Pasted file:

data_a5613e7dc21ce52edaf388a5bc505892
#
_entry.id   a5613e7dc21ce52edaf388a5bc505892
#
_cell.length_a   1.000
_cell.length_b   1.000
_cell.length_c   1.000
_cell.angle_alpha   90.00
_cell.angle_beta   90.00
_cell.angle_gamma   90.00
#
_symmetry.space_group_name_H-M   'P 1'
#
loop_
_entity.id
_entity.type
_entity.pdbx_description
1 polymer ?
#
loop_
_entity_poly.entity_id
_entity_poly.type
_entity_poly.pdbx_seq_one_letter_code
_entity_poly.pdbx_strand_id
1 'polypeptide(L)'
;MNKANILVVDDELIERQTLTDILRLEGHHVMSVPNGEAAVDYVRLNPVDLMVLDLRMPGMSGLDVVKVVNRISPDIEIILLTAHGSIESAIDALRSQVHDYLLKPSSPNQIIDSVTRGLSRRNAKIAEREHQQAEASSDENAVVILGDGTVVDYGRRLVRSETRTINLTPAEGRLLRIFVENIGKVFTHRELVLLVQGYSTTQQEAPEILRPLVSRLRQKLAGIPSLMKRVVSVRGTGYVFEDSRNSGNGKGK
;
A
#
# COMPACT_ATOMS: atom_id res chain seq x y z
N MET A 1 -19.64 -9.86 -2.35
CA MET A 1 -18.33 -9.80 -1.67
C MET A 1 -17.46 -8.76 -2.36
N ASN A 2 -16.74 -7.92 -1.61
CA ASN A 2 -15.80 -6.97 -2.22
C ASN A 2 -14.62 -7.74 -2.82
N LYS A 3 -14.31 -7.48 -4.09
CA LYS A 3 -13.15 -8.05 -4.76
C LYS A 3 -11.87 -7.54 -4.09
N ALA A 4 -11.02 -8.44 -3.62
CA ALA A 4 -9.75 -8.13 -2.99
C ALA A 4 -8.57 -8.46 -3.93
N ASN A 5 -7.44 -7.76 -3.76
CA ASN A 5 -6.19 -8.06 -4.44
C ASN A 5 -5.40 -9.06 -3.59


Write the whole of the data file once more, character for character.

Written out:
data_a5613e7dc21ce52edaf388a5bc505892
#
_entry.id   a5613e7dc21ce52edaf388a5bc505892
#
_cell.length_a   1.000
_cell.length_b   1.000
_cell.length_c   1.000
_cell.angle_alpha   90.00
_cell.angle_beta   90.00
_cell.angle_gamma   90.00
#
_symmetry.space_group_name_H-M   'P 1'
#
loop_
_entity.id
_entity.type
_entity.pdbx_description
1 polymer ?
#
loop_
_entity_poly.entity_id
_entity_poly.type
_entity_poly.pdbx_seq_one_letter_code
_entity_poly.pdbx_strand_id
1 'polypeptide(L)'
;MNKANILVVDDELIERQTLTDILRLEGHHVMSVPNGEAAVDYVRLNPVDLMVLDLRMPGMSGLDVVKVVNRISPDIEIILLTAHGSIESAIDALRSQVHDYLLKPSSPNQIIDSVTRGLSRRNAKIAEREHQQAEASSDENAVVILGDGTVVDYGRRLVRSETRTINLTPAEGRLLRIFVENIGKVFTHRELVLLVQGYSTTQQEAPEILRPLVSRLRQKLAGIPSLMKRVVSVRGTGYVFEDSRNSGNGKGK
;
A
#
# COMPACT_ATOMS: atom_id res chain seq x y z
N MET A 1 -19.64 -9.86 -2.35
CA MET A 1 -18.33 -9.80 -1.67
C MET A 1 -17.46 -8.76 -2.36
N ASN A 2 -16.74 -7.92 -1.61
CA ASN A 2 -15.80 -6.97 -2.22
C ASN A 2 -14.62 -7.74 -2.82
N LYS A 3 -14.31 -7.48 -4.09
CA LYS A 3 -13.15 -8.05 -4.76
C LYS A 3 -11.87 -7.54 -4.09
N ALA A 4 -11.02 -8.44 -3.62
CA ALA A 4 -9.75 -8.13 -2.99
C ALA A 4 -8.57 -8.46 -3.93
N ASN A 5 -7.44 -7.76 -3.76
CA ASN A 5 -6.19 -8.06 -4.44
C ASN A 5 -5.40 -9.06 -3.59